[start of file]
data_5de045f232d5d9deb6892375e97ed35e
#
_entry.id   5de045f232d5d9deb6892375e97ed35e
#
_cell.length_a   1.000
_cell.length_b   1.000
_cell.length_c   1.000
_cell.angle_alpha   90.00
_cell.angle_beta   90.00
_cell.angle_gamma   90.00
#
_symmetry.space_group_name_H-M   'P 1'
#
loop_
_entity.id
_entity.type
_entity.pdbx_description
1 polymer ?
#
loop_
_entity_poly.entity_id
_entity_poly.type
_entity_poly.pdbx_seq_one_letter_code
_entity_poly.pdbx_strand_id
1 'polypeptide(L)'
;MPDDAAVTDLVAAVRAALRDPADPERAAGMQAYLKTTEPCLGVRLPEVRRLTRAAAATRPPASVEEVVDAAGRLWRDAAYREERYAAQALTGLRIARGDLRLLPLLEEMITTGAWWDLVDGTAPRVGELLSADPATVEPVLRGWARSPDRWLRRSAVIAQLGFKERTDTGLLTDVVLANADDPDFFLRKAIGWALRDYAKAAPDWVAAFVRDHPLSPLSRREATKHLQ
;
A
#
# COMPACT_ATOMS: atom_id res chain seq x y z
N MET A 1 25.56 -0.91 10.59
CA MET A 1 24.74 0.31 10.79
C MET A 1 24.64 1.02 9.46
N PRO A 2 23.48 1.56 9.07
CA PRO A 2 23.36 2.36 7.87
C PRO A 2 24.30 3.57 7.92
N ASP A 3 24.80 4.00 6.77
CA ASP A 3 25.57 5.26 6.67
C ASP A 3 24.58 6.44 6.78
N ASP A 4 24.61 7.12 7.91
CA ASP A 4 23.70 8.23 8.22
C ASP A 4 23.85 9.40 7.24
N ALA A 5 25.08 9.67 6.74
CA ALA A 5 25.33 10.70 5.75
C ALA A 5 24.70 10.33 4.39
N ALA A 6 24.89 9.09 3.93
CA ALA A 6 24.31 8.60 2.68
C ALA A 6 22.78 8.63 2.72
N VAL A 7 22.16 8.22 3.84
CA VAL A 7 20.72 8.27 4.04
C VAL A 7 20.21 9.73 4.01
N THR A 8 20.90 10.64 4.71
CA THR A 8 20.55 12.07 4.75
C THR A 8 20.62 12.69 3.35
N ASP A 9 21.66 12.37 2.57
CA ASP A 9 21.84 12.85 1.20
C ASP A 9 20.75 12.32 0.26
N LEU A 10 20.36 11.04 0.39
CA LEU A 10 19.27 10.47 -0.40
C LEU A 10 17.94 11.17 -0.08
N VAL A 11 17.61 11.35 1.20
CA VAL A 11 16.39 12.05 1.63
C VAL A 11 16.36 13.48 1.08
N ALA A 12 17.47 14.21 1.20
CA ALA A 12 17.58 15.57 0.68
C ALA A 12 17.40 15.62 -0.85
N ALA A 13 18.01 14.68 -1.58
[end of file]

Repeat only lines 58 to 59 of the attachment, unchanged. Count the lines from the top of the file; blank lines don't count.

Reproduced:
N LEU A 10 20.36 11.04 0.39
CA LEU A 10 19.27 10.47 -0.40